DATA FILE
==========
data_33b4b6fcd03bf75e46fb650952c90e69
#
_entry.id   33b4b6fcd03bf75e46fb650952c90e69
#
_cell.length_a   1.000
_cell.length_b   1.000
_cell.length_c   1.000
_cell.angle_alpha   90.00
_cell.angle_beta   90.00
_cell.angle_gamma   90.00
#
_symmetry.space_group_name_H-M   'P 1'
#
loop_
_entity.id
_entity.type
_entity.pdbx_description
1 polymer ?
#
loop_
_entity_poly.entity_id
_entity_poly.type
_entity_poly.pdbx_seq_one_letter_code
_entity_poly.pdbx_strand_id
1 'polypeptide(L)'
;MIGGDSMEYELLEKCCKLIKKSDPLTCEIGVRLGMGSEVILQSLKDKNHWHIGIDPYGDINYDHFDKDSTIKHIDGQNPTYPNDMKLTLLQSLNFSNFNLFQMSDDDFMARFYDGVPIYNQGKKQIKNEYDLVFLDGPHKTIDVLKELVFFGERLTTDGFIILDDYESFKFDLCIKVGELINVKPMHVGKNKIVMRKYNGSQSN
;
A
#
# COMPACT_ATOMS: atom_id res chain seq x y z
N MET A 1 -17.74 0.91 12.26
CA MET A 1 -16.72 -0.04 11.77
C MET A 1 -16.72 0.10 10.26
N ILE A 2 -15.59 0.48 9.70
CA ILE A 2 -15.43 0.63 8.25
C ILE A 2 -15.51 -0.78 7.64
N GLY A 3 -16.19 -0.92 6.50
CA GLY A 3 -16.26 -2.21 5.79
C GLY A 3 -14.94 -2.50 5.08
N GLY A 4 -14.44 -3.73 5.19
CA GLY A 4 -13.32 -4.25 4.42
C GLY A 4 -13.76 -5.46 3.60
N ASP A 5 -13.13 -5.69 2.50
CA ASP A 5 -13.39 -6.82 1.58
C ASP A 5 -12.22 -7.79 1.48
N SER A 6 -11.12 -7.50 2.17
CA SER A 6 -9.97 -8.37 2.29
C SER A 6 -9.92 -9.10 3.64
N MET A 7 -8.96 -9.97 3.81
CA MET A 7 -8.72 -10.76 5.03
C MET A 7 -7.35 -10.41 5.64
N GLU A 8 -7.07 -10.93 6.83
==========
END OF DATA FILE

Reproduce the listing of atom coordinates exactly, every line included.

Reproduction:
data_33b4b6fcd03bf75e46fb650952c90e69
#
_entry.id   33b4b6fcd03bf75e46fb650952c90e69
#
_cell.length_a   1.000
_cell.length_b   1.000
_cell.length_c   1.000
_cell.angle_alpha   90.00
_cell.angle_beta   90.00
_cell.angle_gamma   90.00
#
_symmetry.space_group_name_H-M   'P 1'
#
loop_
_entity.id
_entity.type
_entity.pdbx_description
1 polymer ?
#
loop_
_entity_poly.entity_id
_entity_poly.type
_entity_poly.pdbx_seq_one_letter_code
_entity_poly.pdbx_strand_id
1 'polypeptide(L)'
;MIGGDSMEYELLEKCCKLIKKSDPLTCEIGVRLGMGSEVILQSLKDKNHWHIGIDPYGDINYDHFDKDSTIKHIDGQNPTYPNDMKLTLLQSLNFSNFNLFQMSDDDFMARFYDGVPIYNQGKKQIKNEYDLVFLDGPHKTIDVLKELVFFGERLTTDGFIILDDYESFKFDLCIKVGELINVKPMHVGKNKIVMRKYNGSQSN
;
A
#
# COMPACT_ATOMS: atom_id res chain seq x y z
N MET A 1 -17.74 0.91 12.26
CA MET A 1 -16.72 -0.04 11.77
C MET A 1 -16.72 0.10 10.26
N ILE A 2 -15.59 0.48 9.70
CA ILE A 2 -15.43 0.63 8.25
C ILE A 2 -15.51 -0.78 7.64
N GLY A 3 -16.19 -0.92 6.50
CA GLY A 3 -16.26 -2.21 5.79
C GLY A 3 -14.94 -2.50 5.08
N GLY A 4 -14.44 -3.73 5.19
CA GLY A 4 -13.32 -4.25 4.42
C GLY A 4 -13.76 -5.46 3.60
N ASP A 5 -13.13 -5.69 2.50
CA ASP A 5 -13.39 -6.82 1.58
C ASP A 5 -12.22 -7.79 1.48
N SER A 6 -11.12 -7.50 2.17
CA SER A 6 -9.97 -8.37 2.29
C SER A 6 -9.92 -9.10 3.64
N MET A 7 -8.96 -9.97 3.81
CA MET A 7 -8.72 -10.76 5.03
C MET A 7 -7.35 -10.41 5.64
N GLU A 8 -7.07 -10.93 6.83